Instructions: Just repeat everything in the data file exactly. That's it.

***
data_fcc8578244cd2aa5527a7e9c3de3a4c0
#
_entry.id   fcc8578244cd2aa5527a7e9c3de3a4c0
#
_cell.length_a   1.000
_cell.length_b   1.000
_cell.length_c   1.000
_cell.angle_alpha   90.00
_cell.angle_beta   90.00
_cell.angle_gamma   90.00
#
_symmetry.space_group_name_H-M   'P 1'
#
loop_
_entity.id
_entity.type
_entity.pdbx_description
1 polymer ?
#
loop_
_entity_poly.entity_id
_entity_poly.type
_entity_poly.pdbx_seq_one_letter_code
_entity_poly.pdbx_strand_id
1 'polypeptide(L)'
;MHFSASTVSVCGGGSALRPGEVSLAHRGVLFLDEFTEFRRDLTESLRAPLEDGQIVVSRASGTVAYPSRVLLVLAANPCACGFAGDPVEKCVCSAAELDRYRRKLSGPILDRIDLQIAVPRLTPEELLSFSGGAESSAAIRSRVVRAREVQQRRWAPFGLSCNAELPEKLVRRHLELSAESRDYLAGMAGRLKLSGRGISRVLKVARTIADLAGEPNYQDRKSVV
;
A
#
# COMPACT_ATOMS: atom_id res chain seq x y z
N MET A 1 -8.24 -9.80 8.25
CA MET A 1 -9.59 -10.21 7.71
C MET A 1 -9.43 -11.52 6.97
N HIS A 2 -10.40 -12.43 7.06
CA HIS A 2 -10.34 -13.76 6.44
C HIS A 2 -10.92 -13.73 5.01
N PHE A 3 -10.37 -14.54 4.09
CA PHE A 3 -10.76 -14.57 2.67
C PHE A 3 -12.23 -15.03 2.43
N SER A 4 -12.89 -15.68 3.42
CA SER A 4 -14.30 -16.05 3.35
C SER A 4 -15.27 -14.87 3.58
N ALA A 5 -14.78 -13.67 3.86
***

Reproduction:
data_fcc8578244cd2aa5527a7e9c3de3a4c0
#
_entry.id   fcc8578244cd2aa5527a7e9c3de3a4c0
#
_cell.length_a   1.000
_cell.length_b   1.000
_cell.length_c   1.000
_cell.angle_alpha   90.00
_cell.angle_beta   90.00
_cell.angle_gamma   90.00
#
_symmetry.space_group_name_H-M   'P 1'
#
loop_
_entity.id
_entity.type
_entity.pdbx_description
1 polymer ?
#
loop_
_entity_poly.entity_id
_entity_poly.type
_entity_poly.pdbx_seq_one_letter_code
_entity_poly.pdbx_strand_id
1 'polypeptide(L)'
;MHFSASTVSVCGGGSALRPGEVSLAHRGVLFLDEFTEFRRDLTESLRAPLEDGQIVVSRASGTVAYPSRVLLVLAANPCACGFAGDPVEKCVCSAAELDRYRRKLSGPILDRIDLQIAVPRLTPEELLSFSGGAESSAAIRSRVVRAREVQQRRWAPFGLSCNAELPEKLVRRHLELSAESRDYLAGMAGRLKLSGRGISRVLKVARTIADLAGEPNYQDRKSVV
;
A
#
# COMPACT_ATOMS: atom_id res chain seq x y z
N MET A 1 -8.24 -9.80 8.25
CA MET A 1 -9.59 -10.21 7.71
C MET A 1 -9.43 -11.52 6.97
N HIS A 2 -10.40 -12.43 7.06
CA HIS A 2 -10.34 -13.76 6.44
C HIS A 2 -10.92 -13.73 5.01
N PHE A 3 -10.37 -14.54 4.09
CA PHE A 3 -10.76 -14.57 2.67
C PHE A 3 -12.23 -15.03 2.43
N SER A 4 -12.89 -15.68 3.42
CA SER A 4 -14.30 -16.05 3.35
C SER A 4 -15.27 -14.87 3.58
N ALA A 5 -14.78 -13.67 3.86